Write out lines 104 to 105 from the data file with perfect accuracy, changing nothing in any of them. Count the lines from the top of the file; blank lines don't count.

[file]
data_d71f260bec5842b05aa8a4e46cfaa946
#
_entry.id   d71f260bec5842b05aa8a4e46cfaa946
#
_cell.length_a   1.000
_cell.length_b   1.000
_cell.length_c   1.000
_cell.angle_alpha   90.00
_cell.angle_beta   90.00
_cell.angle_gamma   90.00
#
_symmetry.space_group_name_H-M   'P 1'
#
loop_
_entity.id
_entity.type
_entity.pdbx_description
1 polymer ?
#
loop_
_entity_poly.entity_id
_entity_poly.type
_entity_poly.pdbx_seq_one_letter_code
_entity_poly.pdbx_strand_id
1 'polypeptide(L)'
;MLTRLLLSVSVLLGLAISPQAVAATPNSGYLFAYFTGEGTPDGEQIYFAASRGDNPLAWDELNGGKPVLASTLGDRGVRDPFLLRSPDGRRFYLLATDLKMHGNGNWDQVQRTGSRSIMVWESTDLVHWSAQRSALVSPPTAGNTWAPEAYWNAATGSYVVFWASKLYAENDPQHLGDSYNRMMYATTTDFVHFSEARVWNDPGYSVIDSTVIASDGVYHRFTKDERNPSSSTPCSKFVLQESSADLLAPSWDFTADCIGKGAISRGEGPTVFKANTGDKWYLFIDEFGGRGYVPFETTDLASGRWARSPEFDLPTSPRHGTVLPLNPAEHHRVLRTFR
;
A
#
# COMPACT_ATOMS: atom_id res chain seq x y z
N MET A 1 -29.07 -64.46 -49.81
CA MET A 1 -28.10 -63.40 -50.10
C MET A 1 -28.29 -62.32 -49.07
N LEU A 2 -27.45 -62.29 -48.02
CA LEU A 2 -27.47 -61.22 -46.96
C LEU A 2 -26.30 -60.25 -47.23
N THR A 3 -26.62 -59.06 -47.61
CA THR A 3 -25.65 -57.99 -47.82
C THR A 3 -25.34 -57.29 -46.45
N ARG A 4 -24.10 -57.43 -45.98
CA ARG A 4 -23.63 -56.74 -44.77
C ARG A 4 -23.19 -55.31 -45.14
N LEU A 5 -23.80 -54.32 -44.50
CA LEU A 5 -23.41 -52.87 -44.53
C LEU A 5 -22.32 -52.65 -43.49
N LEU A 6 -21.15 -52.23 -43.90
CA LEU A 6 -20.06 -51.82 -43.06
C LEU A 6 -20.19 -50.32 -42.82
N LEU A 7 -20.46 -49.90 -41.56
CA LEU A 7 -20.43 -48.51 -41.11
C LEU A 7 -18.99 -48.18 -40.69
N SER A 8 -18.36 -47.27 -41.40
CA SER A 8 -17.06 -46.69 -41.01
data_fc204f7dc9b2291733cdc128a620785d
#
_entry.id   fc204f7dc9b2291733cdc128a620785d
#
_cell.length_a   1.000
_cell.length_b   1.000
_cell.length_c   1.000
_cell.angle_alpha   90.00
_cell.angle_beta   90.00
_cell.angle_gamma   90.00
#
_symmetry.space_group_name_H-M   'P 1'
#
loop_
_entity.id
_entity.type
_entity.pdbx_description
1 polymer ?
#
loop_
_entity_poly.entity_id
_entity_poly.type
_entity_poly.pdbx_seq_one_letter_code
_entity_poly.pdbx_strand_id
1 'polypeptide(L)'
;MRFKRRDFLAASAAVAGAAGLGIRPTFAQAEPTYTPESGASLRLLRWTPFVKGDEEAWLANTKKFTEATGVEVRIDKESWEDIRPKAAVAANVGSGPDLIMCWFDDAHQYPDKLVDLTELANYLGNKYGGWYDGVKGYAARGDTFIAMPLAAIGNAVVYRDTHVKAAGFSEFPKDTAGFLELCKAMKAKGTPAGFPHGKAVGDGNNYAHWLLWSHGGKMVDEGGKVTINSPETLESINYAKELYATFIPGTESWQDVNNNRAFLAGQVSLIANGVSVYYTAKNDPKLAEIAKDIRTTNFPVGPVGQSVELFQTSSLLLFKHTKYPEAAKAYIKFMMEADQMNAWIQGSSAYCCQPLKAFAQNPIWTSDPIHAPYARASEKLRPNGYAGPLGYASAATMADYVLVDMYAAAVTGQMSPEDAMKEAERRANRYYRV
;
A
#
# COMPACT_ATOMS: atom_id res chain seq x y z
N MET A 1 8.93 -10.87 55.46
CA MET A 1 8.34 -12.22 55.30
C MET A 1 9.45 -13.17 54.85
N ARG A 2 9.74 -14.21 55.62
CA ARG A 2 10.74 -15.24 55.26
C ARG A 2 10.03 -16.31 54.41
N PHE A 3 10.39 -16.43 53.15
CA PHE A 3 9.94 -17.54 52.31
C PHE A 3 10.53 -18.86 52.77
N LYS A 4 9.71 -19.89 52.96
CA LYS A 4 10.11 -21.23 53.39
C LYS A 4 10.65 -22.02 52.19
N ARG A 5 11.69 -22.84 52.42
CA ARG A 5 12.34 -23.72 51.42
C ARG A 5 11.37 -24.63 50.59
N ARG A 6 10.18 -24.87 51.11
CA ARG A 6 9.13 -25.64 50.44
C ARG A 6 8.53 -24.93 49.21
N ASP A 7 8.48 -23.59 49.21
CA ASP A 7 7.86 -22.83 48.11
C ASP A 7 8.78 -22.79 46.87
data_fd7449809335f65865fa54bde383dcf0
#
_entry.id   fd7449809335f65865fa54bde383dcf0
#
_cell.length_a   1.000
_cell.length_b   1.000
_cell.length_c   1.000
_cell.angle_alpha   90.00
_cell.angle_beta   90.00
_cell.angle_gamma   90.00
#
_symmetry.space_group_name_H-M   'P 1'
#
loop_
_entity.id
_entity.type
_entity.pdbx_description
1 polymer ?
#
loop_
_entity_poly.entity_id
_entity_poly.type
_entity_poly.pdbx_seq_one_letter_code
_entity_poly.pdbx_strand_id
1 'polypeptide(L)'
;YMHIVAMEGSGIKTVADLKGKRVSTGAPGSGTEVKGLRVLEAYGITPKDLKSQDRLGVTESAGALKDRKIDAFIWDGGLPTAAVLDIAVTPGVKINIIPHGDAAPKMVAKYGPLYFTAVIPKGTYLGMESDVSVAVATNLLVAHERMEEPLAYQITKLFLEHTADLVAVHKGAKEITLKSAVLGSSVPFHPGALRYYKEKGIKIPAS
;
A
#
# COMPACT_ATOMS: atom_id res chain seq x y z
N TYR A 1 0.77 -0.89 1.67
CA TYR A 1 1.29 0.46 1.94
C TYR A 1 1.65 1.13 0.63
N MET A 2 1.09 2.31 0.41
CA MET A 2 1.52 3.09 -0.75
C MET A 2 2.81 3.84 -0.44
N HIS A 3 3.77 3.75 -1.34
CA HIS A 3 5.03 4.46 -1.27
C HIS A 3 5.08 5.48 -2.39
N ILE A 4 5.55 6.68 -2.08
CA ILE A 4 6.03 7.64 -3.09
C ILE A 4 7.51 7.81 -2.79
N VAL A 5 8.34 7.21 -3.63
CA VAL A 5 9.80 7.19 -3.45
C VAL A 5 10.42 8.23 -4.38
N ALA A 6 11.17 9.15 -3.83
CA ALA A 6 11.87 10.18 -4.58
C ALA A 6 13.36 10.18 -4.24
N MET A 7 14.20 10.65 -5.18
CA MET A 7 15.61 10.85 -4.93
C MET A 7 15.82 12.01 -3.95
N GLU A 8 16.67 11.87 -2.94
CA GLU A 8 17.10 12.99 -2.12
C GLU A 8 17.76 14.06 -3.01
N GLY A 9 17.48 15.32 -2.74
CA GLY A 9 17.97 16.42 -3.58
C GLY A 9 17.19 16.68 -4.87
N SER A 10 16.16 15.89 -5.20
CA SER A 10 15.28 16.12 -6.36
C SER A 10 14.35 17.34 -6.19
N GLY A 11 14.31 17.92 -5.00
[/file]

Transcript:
C ASP A 7 8.78 -22.79 46.87
data_fd7449809335f65865fa54bde383dcf0